Angie Pedersen - Contributing Reviewer
In 1989, I was just starting college, and remember watching the Berlin Wall being torn down on the news. It was a bit surreal, being so far removed from what life must have been like in Germany at this time. This bystander-in-my-dorm-room experience was vastly different from what Charlize Theron experienced in Atomic Blonde.
Set against the backdrop of the Cold War in the late 80s, Atomic Blonde tells the story of MI6 agent Lorraine Broughton (played by Oscar winner Theron), whose mission it is to find out who has been killing Western spies in Berlin, as well as recover a master list of spies and their locations. She is paired with another operative, David Percival, played by James McAvoy, to unravel the mystery.
The movie is based on the Oni Press graphic novel series, “The Coldest City” by Antony Johnston. I’ve been seeing the previews for Atomic Blonde for several months, and was immediately drawn in by Theron’s fight scenes, pithy lines, and the nostalgic soundtrack. Thanks to Kansas City Comic Con, I was able to get a sneak peek at the film earlier this week.
I have to admit - the movie was not what I expected. While definitely an action-thriller, I envisioned non-stop action, based on the previews. The film turned out to be more story-driven, setting the scene of other spies who had already failed at this mission, double agents, and an international assembly of intelligence agencies, both working together and at odds. At times, I found all the storybuilding to be a bit slow - I was anxious for more bad guy beatdowns.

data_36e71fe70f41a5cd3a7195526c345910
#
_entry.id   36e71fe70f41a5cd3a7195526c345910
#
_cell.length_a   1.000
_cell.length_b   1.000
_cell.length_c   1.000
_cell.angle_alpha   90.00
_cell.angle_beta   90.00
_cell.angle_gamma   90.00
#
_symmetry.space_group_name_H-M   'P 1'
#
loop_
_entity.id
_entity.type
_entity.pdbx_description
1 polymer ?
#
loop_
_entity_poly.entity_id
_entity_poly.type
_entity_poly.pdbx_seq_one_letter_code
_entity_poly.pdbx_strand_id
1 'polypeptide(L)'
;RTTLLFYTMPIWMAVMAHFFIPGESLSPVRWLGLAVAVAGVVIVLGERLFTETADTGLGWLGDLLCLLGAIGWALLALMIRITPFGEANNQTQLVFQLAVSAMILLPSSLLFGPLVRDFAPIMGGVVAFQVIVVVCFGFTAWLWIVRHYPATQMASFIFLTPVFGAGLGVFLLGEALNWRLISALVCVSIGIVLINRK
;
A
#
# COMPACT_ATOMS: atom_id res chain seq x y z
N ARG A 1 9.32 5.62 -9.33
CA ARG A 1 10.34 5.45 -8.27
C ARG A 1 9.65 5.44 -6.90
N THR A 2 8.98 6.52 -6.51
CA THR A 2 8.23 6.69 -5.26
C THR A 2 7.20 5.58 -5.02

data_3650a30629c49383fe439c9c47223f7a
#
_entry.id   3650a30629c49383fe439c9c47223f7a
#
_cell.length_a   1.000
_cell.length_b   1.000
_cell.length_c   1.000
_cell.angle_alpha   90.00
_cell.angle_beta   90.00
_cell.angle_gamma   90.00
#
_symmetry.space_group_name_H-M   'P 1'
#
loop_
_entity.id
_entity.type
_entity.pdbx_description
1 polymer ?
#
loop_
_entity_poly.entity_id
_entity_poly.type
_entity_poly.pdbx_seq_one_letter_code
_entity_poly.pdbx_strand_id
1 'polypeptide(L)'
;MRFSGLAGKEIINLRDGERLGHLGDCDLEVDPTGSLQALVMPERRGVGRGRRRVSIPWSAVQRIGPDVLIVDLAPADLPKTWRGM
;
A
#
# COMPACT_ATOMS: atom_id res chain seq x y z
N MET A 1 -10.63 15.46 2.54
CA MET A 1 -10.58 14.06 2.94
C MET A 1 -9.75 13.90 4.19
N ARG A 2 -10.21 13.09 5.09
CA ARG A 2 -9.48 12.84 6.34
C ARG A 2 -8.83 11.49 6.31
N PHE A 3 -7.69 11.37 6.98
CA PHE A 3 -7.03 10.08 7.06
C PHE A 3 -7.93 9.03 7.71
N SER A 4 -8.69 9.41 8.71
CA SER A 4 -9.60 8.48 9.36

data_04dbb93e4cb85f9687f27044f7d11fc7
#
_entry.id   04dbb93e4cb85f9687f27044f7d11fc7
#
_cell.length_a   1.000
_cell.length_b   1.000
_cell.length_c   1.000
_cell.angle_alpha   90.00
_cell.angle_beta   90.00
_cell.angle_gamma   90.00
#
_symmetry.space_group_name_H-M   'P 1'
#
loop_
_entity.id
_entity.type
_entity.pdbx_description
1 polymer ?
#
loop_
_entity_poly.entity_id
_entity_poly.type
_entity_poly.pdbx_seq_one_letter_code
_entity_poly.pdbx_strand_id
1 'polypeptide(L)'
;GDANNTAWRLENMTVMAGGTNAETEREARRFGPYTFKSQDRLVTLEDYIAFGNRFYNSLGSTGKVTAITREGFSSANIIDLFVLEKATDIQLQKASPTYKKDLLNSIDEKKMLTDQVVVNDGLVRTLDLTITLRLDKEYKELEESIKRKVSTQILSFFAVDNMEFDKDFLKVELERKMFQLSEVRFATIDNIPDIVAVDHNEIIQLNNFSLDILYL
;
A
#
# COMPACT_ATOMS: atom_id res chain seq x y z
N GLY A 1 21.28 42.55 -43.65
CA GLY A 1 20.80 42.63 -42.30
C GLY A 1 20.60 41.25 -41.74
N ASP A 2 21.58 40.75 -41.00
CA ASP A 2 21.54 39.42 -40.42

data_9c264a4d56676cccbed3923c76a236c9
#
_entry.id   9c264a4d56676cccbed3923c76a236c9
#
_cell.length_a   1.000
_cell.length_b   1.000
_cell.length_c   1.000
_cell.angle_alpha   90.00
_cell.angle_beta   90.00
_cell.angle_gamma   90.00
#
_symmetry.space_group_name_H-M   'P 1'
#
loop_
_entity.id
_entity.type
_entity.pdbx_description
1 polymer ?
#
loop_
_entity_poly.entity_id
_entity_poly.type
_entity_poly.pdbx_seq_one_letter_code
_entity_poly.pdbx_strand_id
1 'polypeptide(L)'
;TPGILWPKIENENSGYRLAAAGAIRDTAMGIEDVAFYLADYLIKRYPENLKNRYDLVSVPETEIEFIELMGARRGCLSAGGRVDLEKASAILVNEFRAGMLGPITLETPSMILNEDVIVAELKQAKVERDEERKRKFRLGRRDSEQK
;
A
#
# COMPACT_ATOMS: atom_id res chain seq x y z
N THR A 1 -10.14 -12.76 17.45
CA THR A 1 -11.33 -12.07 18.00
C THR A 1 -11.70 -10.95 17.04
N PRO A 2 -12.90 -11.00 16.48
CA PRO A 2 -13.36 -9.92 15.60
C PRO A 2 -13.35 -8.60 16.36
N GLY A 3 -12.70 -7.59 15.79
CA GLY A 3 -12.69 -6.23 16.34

Some who see this movie will likely call Theron a “female James Bond,” but that’s only because we have so few female spy comparisons. She takes out just as many bad guys as a typical Bond flick, but in a skirt and heels. My husband said the movie reminded him more of John Wick, which makes sense because they were directed by the same person, David Leitch.
The fight scenes are a thing of beauty - and brutality. They aren’t smooth and effortless - they are gritty, raw, and believable. Variety reported that Theron worked with a team of eight trainers for months, and even cracked two teeth during filming, as she did much of her own stunt work. As rough as they were, each fight scene had me on the edge of my seat and wincing, as well as marveling at her ingenuity.
I also really enjoyed the soundtrack, and plan to pick it up soon. It featured such 80s classics as “Major Tom,” “Personal Jesus,” “99 Luftballons,” “London Calling,” and more. This musical backdrop pairs beautifully with each scene - see if you can match up why each song was chosen.
Even though the movie wasn’t quite what I expected, I still enjoyed it. Theron was tough, brilliant, and hard-core. What’s not to love?
Atomic Blonde, directed by David Leitch and starring Charlize Theron, James McAvoy, John Goodman, Toby Jones, and Sofia Boutella, opens nationally on July 28. Rated R for sequences of strong violence, language, and some sexuality/nudity.
Angie Pedersen is the Editor and Head Geek of KCGeeks.com, a resource hub for everything geeky in Kansas City. A self-dubbed “geek reporter,” her writing highlights local geek groups and events, with the goal of promoting and nurturing local geek culture. You can find her on Twitter and Instagram at @kcgeeks.